Gasoline, which cost about $1.50 here just last October, goes up this week to $2.25 a gallon. It is expected to keep climbing to nearly $3.00 a gallon before the end of the year, despite Britain's production of oil from its vast new North Sea fields.

Cutbacks in supplies by most of the major oil companies have made it difficult to buy gasoline at any price late at night or on weekends in many places. Fears of being stranded have caused many families to cancel plans for motoring vacations to more remote parts of southwestern England, Wales, northern Scotland and Ireland.

A more severe shortage of diesel fuel has prompted British Rail to make cuts in its passenger train service, forced some small trucking firms to buy fuel at exorbitant prices on a kind of black market, and left many farmers with little or no fuel to run their tractors.

Although gasoline prices here are still lower than in many parts of Europe and there are no long lines as yet at service stations like those in the United States or nearby for scarcer supplies of oil.

The supply situation aside, the price phenomenon is also explained by oil company increases and by conscious government tax policy. The budget introduced last week by the new Conservative government sharply increases taxes on oil products both as a way to raise revenues to offset tax cuts and to discourage consumption.

What has made the whole stiuation hard to take, and has caused a good deal of political controversy in recent weeks, is the paradox of an oil shortage suffered by a country about to become "self-sufficient" in oil from the North Sea.

The amount of oil being pumped from Britain's sector of the vast North Sea oil and gas fields now roughly equals 75 percent of the nation's consumption of oil. By some time next year, the North Sea harvest is expected to exceed Britain's needs.

After being prepared by proud politicians for the imminent arrival of "self-sufficiency," the British public is understandably surprised and frustrated to be facing an oil shortage instead.

The answer is that Britain exports more than half its North Sea oil to other countries. Energy experts and government officials knew that, but much of the public only now is becoming aware of it.

North Sea oil is such high-grade crude that British refineries could never run on it exclusively to produce the necessary broad range of oil products, although some retooling of refineries could enable them to use more North Sea crude than they can now.

The high-quality North Sea crude, however, brings top dollar on the world market. Its price is pegged with oil from Libya, Algeria and Nigeria, well above the official price for crude set by the Organization of Petroleum Exporting Countries. This means that for each barrel of exported, North Sea oil brings in more money than it costs to buy a barrel of OPEC crude to take its place in British refineries.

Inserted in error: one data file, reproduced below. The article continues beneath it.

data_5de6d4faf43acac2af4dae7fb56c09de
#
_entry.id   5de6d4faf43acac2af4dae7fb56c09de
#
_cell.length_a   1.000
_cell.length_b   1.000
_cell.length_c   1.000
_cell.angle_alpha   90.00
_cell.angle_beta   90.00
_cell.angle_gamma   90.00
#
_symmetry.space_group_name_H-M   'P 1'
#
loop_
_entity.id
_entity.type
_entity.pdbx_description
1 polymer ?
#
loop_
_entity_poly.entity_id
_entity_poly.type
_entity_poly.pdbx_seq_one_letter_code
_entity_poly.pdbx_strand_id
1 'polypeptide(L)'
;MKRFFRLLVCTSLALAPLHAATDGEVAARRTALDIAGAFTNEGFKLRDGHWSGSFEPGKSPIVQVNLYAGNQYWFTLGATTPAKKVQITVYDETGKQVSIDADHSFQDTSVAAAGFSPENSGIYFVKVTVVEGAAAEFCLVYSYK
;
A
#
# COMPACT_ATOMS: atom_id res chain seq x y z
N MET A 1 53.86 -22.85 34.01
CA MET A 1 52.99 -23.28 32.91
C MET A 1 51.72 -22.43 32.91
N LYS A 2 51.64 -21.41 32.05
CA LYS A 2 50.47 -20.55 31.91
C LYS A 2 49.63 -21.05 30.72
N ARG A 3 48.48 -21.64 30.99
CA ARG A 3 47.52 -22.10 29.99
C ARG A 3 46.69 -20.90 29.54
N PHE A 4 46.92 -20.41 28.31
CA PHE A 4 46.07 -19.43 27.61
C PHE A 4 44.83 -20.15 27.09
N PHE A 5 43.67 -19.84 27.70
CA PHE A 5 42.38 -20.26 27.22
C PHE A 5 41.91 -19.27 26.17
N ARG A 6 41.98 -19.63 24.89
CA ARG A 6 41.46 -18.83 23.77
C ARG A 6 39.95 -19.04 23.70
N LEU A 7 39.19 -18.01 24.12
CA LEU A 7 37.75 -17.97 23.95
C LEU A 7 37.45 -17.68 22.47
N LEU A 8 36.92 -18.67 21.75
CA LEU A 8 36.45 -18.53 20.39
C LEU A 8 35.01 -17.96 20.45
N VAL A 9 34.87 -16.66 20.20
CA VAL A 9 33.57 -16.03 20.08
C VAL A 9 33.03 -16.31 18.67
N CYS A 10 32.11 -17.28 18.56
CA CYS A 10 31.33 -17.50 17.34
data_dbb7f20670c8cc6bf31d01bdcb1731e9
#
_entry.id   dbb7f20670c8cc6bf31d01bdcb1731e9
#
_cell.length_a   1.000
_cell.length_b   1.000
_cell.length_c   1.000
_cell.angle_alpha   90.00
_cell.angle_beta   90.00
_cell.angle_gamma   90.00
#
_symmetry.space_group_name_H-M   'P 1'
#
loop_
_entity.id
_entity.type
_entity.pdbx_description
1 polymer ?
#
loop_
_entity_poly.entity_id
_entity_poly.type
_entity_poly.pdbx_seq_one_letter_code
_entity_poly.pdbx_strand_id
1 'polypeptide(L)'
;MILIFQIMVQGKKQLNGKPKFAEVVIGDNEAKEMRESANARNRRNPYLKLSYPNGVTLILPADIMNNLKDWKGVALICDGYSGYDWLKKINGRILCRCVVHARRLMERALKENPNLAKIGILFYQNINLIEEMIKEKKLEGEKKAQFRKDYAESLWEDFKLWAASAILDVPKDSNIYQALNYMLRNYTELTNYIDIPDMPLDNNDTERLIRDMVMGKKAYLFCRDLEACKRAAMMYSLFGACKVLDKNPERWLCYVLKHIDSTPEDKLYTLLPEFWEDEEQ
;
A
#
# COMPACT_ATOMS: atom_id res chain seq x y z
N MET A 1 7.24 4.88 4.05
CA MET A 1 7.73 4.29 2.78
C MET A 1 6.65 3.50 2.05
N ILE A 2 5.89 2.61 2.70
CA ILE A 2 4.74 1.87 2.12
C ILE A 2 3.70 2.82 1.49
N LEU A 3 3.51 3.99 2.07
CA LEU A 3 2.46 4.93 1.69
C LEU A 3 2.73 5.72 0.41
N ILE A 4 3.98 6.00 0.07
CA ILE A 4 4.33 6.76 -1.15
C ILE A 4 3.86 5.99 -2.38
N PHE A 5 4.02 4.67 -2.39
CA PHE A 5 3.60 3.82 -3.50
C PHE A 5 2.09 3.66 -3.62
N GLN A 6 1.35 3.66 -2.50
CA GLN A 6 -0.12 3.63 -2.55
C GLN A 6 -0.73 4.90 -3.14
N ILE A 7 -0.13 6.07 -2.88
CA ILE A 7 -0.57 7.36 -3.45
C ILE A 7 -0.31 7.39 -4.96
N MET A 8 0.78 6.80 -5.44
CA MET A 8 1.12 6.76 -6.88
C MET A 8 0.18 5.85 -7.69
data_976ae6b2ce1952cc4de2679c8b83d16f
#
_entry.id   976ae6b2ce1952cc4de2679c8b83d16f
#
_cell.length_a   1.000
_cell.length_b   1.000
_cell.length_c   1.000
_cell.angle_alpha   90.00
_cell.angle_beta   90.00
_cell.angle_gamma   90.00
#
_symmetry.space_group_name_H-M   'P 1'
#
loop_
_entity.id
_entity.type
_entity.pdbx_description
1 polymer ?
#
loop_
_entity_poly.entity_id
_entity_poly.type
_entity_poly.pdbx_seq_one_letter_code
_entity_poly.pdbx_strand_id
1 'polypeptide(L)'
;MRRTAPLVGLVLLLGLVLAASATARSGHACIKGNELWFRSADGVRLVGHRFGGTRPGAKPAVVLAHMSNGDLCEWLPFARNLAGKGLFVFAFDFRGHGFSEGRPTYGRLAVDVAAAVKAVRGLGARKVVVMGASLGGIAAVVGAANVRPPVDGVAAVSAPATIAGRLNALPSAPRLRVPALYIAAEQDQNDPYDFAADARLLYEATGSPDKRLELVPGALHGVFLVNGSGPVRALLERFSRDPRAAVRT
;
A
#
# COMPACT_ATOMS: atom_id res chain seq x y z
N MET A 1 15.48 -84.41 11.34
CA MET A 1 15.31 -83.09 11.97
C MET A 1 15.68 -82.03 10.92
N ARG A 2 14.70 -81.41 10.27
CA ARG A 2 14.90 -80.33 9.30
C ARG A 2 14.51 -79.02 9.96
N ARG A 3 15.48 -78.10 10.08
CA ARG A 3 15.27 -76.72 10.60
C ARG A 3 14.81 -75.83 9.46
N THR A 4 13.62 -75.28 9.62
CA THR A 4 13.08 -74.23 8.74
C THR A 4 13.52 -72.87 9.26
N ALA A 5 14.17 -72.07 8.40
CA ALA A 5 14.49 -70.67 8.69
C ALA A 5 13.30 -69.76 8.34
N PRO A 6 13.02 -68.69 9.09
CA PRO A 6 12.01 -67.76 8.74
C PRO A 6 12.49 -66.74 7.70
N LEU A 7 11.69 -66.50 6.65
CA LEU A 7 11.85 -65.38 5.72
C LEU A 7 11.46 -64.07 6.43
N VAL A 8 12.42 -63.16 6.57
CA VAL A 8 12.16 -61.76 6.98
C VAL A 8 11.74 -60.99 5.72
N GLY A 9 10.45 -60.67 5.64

Exporting North Sea oil is thus more profitable for both the oil companies and Britain, which collects a large share of the profit in oil taxes and takes in more foreign currency to help its balance of payments.

Even if Britain were able to run its refineries exclusively on North Sea oil and has less to gain financially from exporting so much of it, there would be legal and diplomatic problems in hogging its North Sea oil. Britain and the oil companies operating in the North Sea have international obligations to share oil supplies and keep worldwide shortages spread out as evenly as possible.

This is what the new Conservative government's energy secretary, David Howell, has been telling Britain the past two weeks. He asked Britons to help cut the country's oil consumption by at least 5 percent, along with other Western nations.

"The world now faces a serious oil shortage which is unlikely to go away and will create continuing problems," he said. "It is not a passing phase but a permanent challenge. Nor does North Sea oil offer an escape route for Britain."

Nevertheless, under pressure from members of Parliament on all sides, reflecting their constituents' anger and impatience, Howell also has begun taking some steps and studying others to keep a larger proportion of the North Sea oil in Britain. These steps would include retooling some refineries, requesting that the oil companies redirect more oil to British customers as foreign contracts lapse, and collecting some of the government's North Sea royalties in oil rather than money.

Howell also is studying what to do with the British National Oil Corp., started by the previous Labor government and given certain competitive advantages over private companies in the North Sea, including an exemption from paying the oil tax. Prime Minister Margaret Thatcher has already decided to revoke the oil-tax exemption and Howell is likely to recommend that it also lose other special advantages as part of the Conservatives' drive to desocialize the economy.

Ironically, for complicated reasons, British National and British Petroleum, which is half owned by the British government, are the largest exporters of Britain's North Sea oil. The Thatcher government is expected to sell a large portion of its British Petroleum shares to raise money to help finance income tax cuts and decrease government involvement in private business, even though British Petroleum has become an increasingly profitable investment.